The packing went on until not quite the last minute, but it did take more of the night than I expected. Granted, I didn't "have" to pack anything -- I could have just let the movers take care of every last thing, since it's all going on the Institute's tab anyway. But I can't stand the idea of people pawing thru my totally unpacked, cluttered mess of a place going "good God, what a lot of junk! Who LIVES here?". So I pack up all the contents of all the drawers, cleaned out the closet and tossed out anything clearly not worth taking; and I saved some things from the fridge (notably some spices -- the one benefit of moving house in Alaska in November is that everything is basically going to be kept at refrigerator-like temperatures en route) and threw out the rest. (Half-empty bottles of soy sauce, mustard, mirin; a tub of pickled ginger, etc.)
I've just left them the dishes, the furniture, the books, and the appliances to pack.
Yay, the flight to Ketchikan was on time, short, and uneventful. The cat was aghast at the whole process, but by now is mostly jaded by it.
First impressions: Ketchikan is surprisingly sunny compared to Juneau. I never realized how much sunlight the channel walls in Juneau were cutting out. The milder climate here makes everything even greenier. In Juneau, moss is velvety film on some rocks and cement. But here in Ketchikan, moss runs riot, growing in fist-sized nodules up every rock wall.
Juneau started out, a century ago, with a mostly flat few-miles-square basin to build in, but apparently Ketchikan never had anything of the sort -- there was shore, and then there was steep rock. But people wanted to build here, and they had high tech for the time -- they knew how to sink piles into the tilty rock seabed, and they knew how to build big wood buildings on them, and link them with boardwalks.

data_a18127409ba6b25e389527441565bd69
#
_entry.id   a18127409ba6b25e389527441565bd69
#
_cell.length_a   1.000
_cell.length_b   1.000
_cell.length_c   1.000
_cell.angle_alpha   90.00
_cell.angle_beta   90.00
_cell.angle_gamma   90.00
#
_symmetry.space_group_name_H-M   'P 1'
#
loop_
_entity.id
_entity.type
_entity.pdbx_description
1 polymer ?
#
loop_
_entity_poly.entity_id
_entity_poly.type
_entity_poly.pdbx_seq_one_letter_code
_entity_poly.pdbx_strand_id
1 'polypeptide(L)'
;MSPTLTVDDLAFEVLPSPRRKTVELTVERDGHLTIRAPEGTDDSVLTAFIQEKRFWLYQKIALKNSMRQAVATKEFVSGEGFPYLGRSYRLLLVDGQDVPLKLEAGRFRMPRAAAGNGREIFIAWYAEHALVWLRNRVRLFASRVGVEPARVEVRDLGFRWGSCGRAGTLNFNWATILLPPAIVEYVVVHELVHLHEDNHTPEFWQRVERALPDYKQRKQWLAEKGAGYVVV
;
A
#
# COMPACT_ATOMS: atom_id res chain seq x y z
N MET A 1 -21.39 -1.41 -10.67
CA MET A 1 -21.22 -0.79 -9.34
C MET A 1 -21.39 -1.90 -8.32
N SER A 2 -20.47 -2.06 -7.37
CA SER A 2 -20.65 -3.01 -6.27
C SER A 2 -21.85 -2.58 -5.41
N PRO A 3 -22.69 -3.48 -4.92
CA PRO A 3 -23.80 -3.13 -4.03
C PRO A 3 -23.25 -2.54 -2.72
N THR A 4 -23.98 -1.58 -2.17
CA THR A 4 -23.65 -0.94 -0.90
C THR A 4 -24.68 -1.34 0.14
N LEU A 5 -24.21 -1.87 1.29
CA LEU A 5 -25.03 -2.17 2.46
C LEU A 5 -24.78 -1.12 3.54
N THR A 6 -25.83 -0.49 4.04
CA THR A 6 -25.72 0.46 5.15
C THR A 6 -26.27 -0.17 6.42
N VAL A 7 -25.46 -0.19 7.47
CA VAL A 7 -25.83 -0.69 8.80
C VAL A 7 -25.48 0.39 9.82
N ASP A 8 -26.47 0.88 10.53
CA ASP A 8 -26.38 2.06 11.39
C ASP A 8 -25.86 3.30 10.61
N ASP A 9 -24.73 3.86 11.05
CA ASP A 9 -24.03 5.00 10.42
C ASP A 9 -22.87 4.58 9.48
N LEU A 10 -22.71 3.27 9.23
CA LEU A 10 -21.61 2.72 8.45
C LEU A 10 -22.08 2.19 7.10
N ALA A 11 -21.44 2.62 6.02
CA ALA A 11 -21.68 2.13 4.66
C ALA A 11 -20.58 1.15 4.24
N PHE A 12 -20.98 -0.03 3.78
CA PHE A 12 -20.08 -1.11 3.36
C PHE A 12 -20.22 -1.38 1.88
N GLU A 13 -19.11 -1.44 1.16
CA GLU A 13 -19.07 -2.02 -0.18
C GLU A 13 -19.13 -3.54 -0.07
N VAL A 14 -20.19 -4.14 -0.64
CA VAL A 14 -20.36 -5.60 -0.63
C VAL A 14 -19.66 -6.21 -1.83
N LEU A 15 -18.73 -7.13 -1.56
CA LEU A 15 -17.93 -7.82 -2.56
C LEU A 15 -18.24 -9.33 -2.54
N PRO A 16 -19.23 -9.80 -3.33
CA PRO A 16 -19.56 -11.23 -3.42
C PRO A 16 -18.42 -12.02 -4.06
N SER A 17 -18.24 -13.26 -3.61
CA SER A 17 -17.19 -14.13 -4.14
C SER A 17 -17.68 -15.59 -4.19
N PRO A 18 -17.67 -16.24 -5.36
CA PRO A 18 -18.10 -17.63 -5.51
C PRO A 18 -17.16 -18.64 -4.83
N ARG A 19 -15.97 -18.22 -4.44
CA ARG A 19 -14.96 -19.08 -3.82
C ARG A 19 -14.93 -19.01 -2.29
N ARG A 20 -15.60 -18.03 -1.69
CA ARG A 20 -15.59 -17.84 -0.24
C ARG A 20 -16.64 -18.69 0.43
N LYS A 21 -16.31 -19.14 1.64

At some point, someone realized that since the whole area is solid rock, you could architecturally get away with anything here -- anywhere you can blast and drill, you can anchor a foundation and build anything you want; and once they brought in the gear for that, they built all over. It was then all connected with sidewalks and streets, in various layers of accretion, so you never know whether you're really walking on top of seawater -- until you look thru a gap between two foundations, and see that twenty feet down, the tide is going out.
So just about the only thing I haven't seen here is houses on the side of sheer vertical rock walls.
I have got to get a camera, or people won't believe how much this place is like Hak Nam, or Cité des Enfants Perdus.